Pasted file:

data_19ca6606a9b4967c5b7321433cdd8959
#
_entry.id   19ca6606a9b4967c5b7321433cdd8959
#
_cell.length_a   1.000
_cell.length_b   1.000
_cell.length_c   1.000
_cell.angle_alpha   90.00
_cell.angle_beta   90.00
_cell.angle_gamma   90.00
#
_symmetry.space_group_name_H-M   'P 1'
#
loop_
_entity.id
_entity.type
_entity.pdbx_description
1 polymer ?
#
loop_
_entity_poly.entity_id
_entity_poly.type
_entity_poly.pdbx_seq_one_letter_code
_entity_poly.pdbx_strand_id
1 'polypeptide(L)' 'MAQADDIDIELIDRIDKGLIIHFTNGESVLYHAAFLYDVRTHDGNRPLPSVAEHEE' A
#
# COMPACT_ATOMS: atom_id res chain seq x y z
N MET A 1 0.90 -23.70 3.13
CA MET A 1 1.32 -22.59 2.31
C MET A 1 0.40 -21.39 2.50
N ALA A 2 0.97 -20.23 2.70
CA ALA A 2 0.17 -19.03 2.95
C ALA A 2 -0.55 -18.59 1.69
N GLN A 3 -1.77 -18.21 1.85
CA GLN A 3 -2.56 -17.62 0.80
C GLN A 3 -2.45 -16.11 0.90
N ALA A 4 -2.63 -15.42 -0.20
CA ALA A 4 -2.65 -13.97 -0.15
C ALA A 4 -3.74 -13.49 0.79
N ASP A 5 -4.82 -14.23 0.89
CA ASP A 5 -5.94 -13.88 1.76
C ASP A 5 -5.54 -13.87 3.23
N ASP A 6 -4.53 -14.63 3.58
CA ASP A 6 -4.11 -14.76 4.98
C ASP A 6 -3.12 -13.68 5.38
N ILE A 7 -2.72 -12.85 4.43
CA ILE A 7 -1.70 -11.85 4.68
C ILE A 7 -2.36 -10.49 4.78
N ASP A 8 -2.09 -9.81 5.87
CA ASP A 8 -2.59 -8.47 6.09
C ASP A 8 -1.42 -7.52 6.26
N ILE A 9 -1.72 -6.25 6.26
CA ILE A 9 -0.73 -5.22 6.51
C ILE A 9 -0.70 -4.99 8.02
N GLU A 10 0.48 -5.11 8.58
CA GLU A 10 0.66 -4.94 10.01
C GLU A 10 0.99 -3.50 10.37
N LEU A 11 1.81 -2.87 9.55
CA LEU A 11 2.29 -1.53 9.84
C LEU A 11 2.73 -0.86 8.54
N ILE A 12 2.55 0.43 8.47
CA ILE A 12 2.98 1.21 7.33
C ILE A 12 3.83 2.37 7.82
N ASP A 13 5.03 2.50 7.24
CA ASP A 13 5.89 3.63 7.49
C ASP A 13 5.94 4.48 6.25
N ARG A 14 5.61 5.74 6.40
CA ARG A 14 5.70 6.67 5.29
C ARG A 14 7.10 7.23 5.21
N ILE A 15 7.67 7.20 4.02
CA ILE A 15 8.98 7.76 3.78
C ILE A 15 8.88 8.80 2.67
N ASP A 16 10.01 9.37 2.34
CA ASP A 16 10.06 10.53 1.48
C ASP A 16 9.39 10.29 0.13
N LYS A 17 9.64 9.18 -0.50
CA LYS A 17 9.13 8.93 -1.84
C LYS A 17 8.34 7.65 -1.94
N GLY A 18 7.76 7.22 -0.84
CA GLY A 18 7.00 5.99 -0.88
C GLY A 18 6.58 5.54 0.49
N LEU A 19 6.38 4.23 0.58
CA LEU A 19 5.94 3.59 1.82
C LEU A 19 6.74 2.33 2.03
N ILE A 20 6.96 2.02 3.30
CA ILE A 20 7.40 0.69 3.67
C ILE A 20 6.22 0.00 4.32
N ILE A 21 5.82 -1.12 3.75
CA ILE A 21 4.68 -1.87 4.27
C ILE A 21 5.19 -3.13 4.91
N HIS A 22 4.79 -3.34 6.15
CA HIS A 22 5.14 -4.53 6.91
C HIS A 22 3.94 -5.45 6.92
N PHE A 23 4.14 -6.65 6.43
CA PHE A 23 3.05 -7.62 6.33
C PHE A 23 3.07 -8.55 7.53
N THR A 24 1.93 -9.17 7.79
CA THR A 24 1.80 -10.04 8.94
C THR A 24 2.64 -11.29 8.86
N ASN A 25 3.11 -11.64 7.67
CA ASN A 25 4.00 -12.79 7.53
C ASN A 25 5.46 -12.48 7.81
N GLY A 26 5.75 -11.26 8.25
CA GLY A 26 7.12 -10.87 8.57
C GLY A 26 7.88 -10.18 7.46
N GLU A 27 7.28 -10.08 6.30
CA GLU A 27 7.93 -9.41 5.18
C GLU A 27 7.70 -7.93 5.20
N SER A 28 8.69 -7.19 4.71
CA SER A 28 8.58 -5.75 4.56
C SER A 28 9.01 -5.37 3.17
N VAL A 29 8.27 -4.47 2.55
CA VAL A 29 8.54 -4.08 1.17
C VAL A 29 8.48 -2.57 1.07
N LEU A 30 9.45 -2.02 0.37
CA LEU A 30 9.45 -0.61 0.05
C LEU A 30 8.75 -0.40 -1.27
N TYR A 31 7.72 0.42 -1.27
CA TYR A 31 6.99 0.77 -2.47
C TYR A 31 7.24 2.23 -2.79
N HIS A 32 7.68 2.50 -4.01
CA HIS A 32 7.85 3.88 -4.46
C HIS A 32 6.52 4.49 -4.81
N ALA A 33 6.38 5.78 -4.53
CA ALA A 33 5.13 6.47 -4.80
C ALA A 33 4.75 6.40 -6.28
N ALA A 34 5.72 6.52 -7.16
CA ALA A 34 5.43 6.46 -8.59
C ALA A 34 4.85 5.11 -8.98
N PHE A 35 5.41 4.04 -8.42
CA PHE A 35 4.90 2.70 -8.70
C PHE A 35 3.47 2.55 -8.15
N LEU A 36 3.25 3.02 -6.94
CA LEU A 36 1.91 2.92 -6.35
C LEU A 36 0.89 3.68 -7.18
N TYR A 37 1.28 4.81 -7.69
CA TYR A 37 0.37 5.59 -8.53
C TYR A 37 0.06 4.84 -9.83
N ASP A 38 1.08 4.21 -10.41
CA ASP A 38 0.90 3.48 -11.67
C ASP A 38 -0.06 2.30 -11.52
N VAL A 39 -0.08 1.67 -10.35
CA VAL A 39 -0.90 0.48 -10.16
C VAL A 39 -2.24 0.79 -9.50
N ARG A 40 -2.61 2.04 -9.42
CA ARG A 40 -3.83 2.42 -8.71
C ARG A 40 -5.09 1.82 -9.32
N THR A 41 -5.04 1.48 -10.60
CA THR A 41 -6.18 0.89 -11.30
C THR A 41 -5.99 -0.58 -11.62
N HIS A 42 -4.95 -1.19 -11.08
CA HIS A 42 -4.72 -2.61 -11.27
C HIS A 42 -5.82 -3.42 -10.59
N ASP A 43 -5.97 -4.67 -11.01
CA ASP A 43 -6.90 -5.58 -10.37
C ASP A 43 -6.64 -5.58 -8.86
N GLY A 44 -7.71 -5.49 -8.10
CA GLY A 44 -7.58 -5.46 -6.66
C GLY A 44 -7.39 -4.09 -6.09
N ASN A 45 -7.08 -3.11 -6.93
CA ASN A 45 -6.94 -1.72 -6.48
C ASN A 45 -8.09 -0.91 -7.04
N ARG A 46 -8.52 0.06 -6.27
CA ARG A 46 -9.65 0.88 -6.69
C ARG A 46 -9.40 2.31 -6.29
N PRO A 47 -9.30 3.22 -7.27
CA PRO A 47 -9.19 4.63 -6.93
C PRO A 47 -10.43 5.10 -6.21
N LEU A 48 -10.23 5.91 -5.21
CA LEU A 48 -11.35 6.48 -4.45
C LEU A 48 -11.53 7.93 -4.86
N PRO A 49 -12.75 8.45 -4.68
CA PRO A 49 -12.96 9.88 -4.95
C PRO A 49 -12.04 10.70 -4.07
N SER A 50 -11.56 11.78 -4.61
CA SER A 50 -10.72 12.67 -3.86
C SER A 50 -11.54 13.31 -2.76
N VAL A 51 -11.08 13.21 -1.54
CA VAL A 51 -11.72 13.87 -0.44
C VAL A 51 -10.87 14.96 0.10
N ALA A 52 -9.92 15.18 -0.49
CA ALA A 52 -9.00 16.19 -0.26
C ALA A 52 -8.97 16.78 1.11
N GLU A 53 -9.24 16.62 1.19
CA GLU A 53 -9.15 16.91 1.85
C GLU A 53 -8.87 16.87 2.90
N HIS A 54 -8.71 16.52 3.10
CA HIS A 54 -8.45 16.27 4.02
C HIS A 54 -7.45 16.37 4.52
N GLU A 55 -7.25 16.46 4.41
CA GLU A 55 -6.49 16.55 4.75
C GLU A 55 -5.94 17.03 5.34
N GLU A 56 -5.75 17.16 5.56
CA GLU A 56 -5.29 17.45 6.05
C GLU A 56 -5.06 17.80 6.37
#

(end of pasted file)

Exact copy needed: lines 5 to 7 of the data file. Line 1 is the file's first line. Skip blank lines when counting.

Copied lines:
_cell.length_a   1.000
_cell.length_b   1.000
_cell.length_c   1.000